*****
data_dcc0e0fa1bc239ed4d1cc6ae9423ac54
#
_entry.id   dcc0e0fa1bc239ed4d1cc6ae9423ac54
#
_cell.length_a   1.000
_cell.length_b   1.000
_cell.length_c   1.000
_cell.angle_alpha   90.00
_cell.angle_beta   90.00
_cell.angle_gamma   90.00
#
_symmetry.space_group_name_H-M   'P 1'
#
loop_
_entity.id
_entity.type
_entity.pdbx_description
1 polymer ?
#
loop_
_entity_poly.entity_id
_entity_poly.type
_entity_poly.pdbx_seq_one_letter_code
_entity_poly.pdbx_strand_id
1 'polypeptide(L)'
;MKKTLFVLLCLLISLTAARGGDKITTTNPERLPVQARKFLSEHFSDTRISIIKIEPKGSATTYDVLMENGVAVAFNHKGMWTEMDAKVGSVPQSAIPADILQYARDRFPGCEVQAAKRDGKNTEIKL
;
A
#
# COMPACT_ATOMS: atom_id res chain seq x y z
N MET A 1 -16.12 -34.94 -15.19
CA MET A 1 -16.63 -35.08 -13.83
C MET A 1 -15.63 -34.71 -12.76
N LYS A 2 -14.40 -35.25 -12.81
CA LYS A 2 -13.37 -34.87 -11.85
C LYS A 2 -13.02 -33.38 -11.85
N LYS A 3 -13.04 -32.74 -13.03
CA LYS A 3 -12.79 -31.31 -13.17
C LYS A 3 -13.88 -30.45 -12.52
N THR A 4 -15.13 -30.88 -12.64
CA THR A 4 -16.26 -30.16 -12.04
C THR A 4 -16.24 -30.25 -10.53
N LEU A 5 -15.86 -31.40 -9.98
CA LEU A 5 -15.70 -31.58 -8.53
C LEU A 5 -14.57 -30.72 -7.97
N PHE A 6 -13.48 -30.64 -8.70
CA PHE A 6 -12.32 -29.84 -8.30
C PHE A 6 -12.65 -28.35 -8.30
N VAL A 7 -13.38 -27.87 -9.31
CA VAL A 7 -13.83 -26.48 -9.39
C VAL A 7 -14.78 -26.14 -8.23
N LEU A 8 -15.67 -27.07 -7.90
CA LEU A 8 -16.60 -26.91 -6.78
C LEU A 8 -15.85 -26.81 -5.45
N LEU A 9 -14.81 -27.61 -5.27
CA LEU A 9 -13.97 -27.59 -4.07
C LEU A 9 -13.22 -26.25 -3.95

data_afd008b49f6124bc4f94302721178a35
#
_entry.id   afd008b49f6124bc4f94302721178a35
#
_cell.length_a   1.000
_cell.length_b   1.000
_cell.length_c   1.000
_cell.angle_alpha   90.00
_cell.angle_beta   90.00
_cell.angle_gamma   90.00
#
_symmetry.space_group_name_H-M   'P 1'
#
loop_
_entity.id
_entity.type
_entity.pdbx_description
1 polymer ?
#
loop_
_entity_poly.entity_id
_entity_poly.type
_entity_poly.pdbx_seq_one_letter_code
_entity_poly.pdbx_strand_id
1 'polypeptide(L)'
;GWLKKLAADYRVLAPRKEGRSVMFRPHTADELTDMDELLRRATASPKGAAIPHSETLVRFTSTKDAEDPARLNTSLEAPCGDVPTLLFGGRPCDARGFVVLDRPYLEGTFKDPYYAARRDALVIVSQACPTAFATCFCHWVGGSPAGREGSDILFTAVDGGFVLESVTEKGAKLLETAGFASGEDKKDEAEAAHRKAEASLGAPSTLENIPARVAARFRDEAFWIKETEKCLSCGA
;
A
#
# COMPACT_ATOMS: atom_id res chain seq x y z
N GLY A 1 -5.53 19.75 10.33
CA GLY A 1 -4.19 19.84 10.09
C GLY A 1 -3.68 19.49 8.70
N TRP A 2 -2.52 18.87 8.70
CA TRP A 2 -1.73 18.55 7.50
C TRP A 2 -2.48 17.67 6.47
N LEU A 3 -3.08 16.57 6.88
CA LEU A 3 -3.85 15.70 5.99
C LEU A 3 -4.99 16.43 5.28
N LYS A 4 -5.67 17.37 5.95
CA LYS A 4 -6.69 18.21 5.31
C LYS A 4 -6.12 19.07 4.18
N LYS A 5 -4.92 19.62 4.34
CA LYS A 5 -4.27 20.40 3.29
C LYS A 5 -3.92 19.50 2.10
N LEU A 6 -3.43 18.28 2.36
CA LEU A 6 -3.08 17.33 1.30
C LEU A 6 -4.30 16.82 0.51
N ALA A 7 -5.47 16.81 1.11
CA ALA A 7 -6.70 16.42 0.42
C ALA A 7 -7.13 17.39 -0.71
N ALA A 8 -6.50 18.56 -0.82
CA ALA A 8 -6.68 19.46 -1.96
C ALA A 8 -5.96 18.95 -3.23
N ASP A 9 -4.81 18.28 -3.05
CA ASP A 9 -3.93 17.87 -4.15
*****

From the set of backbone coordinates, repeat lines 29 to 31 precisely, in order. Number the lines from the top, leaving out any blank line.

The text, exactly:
#
# COMPACT_ATOMS: atom_id res chain seq x y z
N MET A 1 -16.12 -34.94 -15.19